April 2010
Volume 51, Issue 13
ARVO Annual Meeting Abstract  |   April 2010
Correlations Between Biomechanic and Topographic Corneal Parameters: Normal versus Keratoconus
Author Affiliations & Notes
  • E. Azan
    75, Rothschild Fondation, Paris, France
  • A. Saad
    75, Rothschild Fondation, Paris, France
  • D. Gatinel
    75, Rothschild Fondation, Paris, France
  • Footnotes
    Commercial Relationships  E. Azan, None; A. Saad, None; D. Gatinel, None.
  • Footnotes
    Support  None.
Investigative Ophthalmology & Visual Science April 2010, Vol.51, 4625. doi:
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      E. Azan, A. Saad, D. Gatinel; Correlations Between Biomechanic and Topographic Corneal Parameters: Normal versus Keratoconus. Invest. Ophthalmol. Vis. Sci. 2010;51(13):4625.

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      © ARVO (1962-2015); The Authors (2016-present)

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Introduction: : Correlations between biomechanical and topographic parameters: normal versus keratoconus

Purpose: : Measuring the corneal biomechanical properties and knowing about the correlations between biomechanical and topographic parameters for normal and keratoconus corneas.

Methods: : Retrospective comparative observational non-interventional study of a case series. We reviewed data of 217 eyes separated into two groups: normal (n=90), keratoconus (n=127). The Corneal Hysteresis (CH) and Corneal Resistance Factor (CRF) were measured by the Ocular Response Analyzer (ORA, Reichert, Inc., Buffalo, NY USA) Segregation of the two groups was based on the results of the Nidek OPD scan videokeratograph (Nidek CO., LTD, Gamagori, Japan). The Nidek Corneal Navigator (NCN) uses an artificial intelligence technique to train a computer neural network to recognize specific classifications of corneal topography. Eyes in the normal group had a score of 99% similarity to normality using the NCN analysis. In addition, data provided by the Orbscan II (Bausch & Lomb, NY) for the normal group did not reveal topography patterns suggestive of forme fruste keratoconus such central keratometry greater than 47.0 diopters (D).The keratoconus group included eyes that had frank keratoconus diagnosed by an experienced corneal specialist.The following information was obtained for each patient: age, sex, and data related to the ORA: CH, CRF, and the difference between CH and CRF. Central corneal thickness (CCT) was provided by optical pachymetry. Also, data on the keratometry in the 3, 5 and 7 mm was provided, with the 25 Placido derived indices from the OPD (surface asymmetry, keratometry in various zones, etc...)All numerical results were entered into a database and statistical analyses were performed with XLSTAT2006 (Addinsoft) using ANOVA. A p value less than 0.05 was considered statistically significant.Results :There were significantly more males in the keratoconus group (p<0.001). The mean age was not statistically different between the two groups. Mild correlations were found for some parameters. The higher correlation was found between the difference (CH-CRF) and the keratometric value of the steepest meridian in the central 3 mm for both groups. This correlation was higher in the keratoconus group R=0,483 (P<0,001) than in the normal group R=0.442 (P<0,001).Conclusion :This is the first study to compare the correlations between biomechanical and topographic properties for normal and keratoconus. Knowing more about these correlations may help to better understand the consequences of topographic parameters on the corneal biomechanical parameters.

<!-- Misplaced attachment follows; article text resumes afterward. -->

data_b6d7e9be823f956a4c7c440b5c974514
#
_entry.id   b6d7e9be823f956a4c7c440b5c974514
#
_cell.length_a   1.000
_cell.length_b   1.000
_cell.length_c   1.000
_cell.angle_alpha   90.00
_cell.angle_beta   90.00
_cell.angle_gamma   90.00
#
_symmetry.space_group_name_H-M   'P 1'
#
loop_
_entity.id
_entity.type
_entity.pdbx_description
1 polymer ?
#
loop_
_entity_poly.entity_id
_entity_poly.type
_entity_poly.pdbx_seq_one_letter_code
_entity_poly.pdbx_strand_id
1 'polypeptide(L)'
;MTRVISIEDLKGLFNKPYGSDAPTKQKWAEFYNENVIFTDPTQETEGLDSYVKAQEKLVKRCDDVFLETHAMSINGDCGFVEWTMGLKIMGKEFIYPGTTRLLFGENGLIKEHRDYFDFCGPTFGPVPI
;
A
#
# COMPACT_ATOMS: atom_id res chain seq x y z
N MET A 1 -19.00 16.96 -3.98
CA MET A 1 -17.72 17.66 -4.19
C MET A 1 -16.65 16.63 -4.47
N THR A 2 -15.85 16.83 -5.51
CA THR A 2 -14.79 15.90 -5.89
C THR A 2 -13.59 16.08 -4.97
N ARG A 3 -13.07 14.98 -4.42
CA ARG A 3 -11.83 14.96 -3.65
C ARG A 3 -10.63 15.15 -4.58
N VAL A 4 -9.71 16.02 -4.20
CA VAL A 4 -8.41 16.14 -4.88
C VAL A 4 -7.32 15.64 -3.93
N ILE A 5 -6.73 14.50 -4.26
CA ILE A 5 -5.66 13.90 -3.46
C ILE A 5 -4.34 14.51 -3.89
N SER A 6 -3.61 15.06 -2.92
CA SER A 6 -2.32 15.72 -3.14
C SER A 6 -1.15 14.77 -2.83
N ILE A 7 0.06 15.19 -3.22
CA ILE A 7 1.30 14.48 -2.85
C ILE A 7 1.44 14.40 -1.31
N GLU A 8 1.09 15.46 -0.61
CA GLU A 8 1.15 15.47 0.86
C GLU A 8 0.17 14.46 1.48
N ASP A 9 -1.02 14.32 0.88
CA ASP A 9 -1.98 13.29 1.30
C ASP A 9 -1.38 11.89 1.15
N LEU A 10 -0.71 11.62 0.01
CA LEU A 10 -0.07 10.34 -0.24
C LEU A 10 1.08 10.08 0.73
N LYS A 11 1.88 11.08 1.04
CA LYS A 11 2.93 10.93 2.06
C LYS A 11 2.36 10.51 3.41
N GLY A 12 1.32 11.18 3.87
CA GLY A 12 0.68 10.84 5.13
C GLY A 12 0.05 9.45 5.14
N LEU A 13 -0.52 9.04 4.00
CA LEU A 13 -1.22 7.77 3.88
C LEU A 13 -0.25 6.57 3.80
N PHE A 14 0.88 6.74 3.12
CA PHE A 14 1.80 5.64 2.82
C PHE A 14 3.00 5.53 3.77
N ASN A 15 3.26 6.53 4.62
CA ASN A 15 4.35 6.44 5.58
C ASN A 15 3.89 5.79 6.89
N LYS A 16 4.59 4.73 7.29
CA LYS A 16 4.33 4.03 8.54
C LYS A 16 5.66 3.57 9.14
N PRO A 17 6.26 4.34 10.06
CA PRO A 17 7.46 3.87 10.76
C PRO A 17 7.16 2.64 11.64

Keywords: cornea: clinical science • keratoconus • refractive surgery: corneal topography 

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